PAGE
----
Matthew McConaughey has receieved a lot of negative buzz lately. It's not exactly clear why either. Best guess: people are just tired of him. Maybe it's the smirk, the "I am an ass but you still love me" persona, or maybe it's the fact that even his mother can't spell his last name. Regardless, Matt has some good roles, and can actually act (though that may be a minority opinion). Contact opened in the summer of '97, ranking #2 behind Men in Black, though it was MIB's second weekend, pulling in a cool $20 Million. It didn't really catch on though. Maybe it's because it was a movie about aliens where they aren't show on screen (save for a seriously trippy end sequence), and nothing blows up (save for one scene involving Jake Busey going nuts). Does it seem to crawl towards the ending? Yes. Does it require some patience and genuine interest to keep going? Yes. If you meet those requirements, is it worth it? Totally.
When You're Strange
There were some who were turned off by Oliver Stone's The Doors. Val Kilmer pulled the part off beautifully, both looking and acting the part of Morrison rock and roll's enigmatic frontman. Kilmer captured a part that was both difficult to play, while also seemingly relatively easy. "Okay, in this scene you are tripping acid," was probably heard on-set daily by Kilmer. Not to knock it too much, The Doors does represent a large facet of Morrison's persona, the '60s in general, and especialy the 1960s California bands The Doors didn't grow past the box it set out for itself though. Morrison seemed enigmatic, but the problem with The Doors is that only Jim Morrison can do Jim Morrison justice. So, When You're Strange is here to fill that much needed void in the cinematic landscape. Taken from footage between '66 and '71, When You're Strange gives the Doors a truly proper movie. How could it not be? It onlys stars the band itself.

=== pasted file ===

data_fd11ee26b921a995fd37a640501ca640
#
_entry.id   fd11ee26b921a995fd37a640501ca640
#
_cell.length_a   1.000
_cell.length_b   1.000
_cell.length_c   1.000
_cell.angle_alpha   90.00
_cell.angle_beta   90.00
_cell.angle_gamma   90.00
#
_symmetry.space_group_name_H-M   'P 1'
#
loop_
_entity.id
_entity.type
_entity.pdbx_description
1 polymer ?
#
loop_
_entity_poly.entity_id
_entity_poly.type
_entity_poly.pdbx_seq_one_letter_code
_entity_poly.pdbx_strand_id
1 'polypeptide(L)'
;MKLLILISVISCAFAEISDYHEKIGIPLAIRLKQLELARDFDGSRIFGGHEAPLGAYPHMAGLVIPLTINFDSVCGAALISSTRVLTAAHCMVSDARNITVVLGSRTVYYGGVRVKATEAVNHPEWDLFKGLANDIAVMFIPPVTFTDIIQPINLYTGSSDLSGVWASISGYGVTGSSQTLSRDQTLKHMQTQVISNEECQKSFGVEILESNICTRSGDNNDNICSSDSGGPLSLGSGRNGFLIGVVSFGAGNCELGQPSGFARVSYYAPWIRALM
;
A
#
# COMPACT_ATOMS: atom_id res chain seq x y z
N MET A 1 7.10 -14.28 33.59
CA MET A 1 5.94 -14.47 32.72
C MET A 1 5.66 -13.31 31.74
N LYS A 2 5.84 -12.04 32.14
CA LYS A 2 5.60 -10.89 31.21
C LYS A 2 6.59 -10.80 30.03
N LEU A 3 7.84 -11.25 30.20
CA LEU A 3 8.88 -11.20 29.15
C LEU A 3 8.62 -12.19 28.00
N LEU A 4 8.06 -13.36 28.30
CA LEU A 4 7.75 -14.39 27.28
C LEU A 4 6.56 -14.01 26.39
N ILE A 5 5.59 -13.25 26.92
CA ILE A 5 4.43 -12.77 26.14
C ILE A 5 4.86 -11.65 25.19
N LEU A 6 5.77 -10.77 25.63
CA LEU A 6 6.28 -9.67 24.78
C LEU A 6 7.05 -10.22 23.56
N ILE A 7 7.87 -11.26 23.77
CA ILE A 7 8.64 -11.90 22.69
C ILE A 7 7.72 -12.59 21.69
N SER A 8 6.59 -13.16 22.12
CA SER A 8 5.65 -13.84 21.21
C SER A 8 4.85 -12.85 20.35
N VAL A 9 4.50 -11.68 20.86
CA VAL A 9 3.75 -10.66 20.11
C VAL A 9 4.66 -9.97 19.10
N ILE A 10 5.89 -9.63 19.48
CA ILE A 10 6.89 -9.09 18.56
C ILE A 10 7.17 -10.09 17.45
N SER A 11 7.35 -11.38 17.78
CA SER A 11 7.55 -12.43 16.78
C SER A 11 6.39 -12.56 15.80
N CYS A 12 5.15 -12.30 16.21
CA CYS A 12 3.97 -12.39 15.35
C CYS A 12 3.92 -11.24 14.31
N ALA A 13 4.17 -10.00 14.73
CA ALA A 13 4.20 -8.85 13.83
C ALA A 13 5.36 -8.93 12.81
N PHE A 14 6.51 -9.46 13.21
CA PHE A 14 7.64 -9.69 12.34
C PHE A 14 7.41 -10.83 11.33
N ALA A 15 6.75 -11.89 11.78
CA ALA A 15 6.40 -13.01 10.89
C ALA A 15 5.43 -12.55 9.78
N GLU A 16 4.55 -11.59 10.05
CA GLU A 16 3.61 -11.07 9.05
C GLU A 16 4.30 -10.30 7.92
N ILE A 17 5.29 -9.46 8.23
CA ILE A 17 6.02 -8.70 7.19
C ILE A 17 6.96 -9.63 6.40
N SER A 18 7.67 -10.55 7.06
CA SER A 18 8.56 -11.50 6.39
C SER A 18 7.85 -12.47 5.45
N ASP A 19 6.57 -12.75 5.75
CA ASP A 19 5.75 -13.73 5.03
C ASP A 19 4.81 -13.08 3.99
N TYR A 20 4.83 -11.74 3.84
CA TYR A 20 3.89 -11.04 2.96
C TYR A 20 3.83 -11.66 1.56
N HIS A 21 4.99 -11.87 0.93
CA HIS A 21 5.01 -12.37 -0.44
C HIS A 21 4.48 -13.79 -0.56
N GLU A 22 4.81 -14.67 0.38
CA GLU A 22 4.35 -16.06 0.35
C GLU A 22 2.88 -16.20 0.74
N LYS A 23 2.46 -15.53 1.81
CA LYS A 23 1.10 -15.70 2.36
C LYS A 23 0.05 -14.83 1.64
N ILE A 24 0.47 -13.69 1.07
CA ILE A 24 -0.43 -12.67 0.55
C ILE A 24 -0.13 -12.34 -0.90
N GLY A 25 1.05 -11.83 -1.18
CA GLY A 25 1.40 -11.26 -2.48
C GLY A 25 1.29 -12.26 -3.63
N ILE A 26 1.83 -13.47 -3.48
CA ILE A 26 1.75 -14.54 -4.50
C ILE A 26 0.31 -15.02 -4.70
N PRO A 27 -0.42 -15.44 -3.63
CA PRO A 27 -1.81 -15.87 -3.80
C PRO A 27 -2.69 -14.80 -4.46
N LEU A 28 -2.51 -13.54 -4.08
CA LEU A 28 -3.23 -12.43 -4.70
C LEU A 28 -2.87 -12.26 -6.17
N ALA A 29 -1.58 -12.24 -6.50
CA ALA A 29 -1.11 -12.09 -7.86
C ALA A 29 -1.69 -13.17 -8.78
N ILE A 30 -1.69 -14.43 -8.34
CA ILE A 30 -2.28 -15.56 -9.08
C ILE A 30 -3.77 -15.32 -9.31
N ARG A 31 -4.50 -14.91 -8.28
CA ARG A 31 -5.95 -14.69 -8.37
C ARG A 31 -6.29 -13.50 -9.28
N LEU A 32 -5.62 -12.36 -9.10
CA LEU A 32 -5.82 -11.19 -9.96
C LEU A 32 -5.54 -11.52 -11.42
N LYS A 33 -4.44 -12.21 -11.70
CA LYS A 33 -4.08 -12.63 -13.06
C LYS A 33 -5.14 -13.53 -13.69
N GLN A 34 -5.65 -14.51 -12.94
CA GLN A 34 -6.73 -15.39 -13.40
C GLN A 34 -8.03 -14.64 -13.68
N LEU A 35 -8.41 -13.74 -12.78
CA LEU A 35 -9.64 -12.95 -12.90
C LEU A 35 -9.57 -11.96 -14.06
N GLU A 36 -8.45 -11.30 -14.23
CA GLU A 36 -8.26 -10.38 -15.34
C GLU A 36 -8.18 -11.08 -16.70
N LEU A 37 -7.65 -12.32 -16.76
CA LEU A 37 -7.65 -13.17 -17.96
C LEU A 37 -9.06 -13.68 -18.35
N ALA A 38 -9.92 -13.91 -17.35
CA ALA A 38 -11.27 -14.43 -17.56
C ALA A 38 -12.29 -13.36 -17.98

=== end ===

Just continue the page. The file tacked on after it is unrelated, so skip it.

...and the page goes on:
For the Movie Buff
I've said it before, and I'll say it again. Jaws has one of the best movie posters ever. It's just brilliant. That classic style, a simple layout, an amazingly cheesy yet perfect subtitle, and the movie was even better. Jaws recently celebrated its 35 year anniversary. 35 years! And still to this day, Jaws still stands among the very best movies ever in terms of memorable soundtrack, scariest monster, best special effects, best one-liners, and true jump out of your seat moments. For 35 years later, its doing alright. And now you can see it online! Wow, nothing like a beautiful marriage between analog and digital. Now if they will just release the Blu-ray soon...
The Blues Brothers
Anyone who is into the classics is having quite a time with Netflix this week. First Jaws, now The Blues Brothers. The latter of which is among the contenders for "best SNL movie ever". Here's an amazing hypothesis: SNL duos really work. Think about it the best SNL movies: Blues Brothers, Wayne's World, and A Night at the Roxbury. All duos. Now the less-funny ones: Superstar (not a duo because Will Farrell was barely in it), The Ladies Man, Coneheads (thats an ensemble), Pat, and Stuart Saves His Family. Each were missing something -- a friggin' co-star. So, while I sulk about good Macruber is, as no one listens, you can turn on a genuine comedy classic, The Blues Brothers.
Sweet Streams. See You Next Week!
All movies this week are available on Netflix.
Past Weeks of Flicks to Steam